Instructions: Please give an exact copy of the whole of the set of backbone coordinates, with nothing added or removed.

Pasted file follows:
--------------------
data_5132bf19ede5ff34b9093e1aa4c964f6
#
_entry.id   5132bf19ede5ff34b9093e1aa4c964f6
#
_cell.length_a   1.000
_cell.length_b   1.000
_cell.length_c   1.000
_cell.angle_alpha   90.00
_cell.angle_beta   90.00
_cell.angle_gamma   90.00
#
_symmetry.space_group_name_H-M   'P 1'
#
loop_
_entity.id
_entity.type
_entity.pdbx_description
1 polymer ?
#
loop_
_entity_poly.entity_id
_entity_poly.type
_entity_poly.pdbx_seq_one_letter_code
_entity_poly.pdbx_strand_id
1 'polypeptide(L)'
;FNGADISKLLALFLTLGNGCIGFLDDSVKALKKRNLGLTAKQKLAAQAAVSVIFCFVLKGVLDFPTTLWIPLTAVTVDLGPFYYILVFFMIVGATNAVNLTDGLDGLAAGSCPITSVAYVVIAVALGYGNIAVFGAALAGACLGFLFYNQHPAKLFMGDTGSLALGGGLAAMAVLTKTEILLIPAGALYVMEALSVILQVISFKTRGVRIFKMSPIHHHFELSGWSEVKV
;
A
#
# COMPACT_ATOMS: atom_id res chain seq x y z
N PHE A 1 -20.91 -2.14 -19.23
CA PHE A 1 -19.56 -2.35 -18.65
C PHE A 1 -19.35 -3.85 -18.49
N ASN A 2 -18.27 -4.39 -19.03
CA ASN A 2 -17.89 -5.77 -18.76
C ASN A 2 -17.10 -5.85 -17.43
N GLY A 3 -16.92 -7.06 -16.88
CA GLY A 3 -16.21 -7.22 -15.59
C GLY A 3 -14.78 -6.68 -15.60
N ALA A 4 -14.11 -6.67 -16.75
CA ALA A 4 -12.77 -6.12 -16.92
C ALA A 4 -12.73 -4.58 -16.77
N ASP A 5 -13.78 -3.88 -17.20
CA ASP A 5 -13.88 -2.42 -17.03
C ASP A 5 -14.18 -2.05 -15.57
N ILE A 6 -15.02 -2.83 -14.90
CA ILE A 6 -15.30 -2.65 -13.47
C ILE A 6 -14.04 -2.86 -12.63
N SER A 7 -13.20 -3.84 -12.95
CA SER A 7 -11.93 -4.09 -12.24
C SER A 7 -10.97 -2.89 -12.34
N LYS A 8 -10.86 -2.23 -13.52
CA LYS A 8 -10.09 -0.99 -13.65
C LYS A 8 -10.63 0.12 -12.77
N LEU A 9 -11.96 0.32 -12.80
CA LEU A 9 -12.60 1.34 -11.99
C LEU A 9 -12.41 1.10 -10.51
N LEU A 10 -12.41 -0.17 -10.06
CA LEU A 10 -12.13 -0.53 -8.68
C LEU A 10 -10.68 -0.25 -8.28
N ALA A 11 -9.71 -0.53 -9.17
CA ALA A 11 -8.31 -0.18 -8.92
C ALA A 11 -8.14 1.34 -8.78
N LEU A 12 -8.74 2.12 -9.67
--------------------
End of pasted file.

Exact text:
data_5132bf19ede5ff34b9093e1aa4c964f6
#
_entry.id   5132bf19ede5ff34b9093e1aa4c964f6
#
_cell.length_a   1.000
_cell.length_b   1.000
_cell.length_c   1.000
_cell.angle_alpha   90.00
_cell.angle_beta   90.00
_cell.angle_gamma   90.00
#
_symmetry.space_group_name_H-M   'P 1'
#
loop_
_entity.id
_entity.type
_entity.pdbx_description
1 polymer ?
#
loop_
_entity_poly.entity_id
_entity_poly.type
_entity_poly.pdbx_seq_one_letter_code
_entity_poly.pdbx_strand_id
1 'polypeptide(L)'
;FNGADISKLLALFLTLGNGCIGFLDDSVKALKKRNLGLTAKQKLAAQAAVSVIFCFVLKGVLDFPTTLWIPLTAVTVDLGPFYYILVFFMIVGATNAVNLTDGLDGLAAGSCPITSVAYVVIAVALGYGNIAVFGAALAGACLGFLFYNQHPAKLFMGDTGSLALGGGLAAMAVLTKTEILLIPAGALYVMEALSVILQVISFKTRGVRIFKMSPIHHHFELSGWSEVKV
;
A
#
# COMPACT_ATOMS: atom_id res chain seq x y z
N PHE A 1 -20.91 -2.14 -19.23
CA PHE A 1 -19.56 -2.35 -18.65
C PHE A 1 -19.35 -3.85 -18.49
N ASN A 2 -18.27 -4.39 -19.03
CA ASN A 2 -17.89 -5.77 -18.76
C ASN A 2 -17.10 -5.85 -17.43
N GLY A 3 -16.92 -7.06 -16.88
CA GLY A 3 -16.21 -7.22 -15.59
C GLY A 3 -14.78 -6.68 -15.60
N ALA A 4 -14.11 -6.67 -16.75
CA ALA A 4 -12.77 -6.12 -16.92
C ALA A 4 -12.73 -4.58 -16.77
N ASP A 5 -13.78 -3.88 -17.20
CA ASP A 5 -13.88 -2.42 -17.03
C ASP A 5 -14.18 -2.05 -15.57
N ILE A 6 -15.02 -2.83 -14.90
CA ILE A 6 -15.30 -2.65 -13.47
C ILE A 6 -14.04 -2.86 -12.63
N SER A 7 -13.20 -3.84 -12.95
CA SER A 7 -11.93 -4.09 -12.24
C SER A 7 -10.97 -2.89 -12.34
N LYS A 8 -10.86 -2.23 -13.52
CA LYS A 8 -10.09 -0.99 -13.65
C LYS A 8 -10.63 0.12 -12.77
N LEU A 9 -11.96 0.32 -12.80
CA LEU A 9 -12.60 1.34 -11.99
C LEU A 9 -12.41 1.10 -10.51
N LEU A 10 -12.41 -0.17 -10.06
CA LEU A 10 -12.13 -0.53 -8.68
C LEU A 10 -10.68 -0.25 -8.28
N ALA A 11 -9.71 -0.53 -9.17
CA ALA A 11 -8.31 -0.18 -8.92
C ALA A 11 -8.14 1.34 -8.78
N LEU A 12 -8.74 2.12 -9.67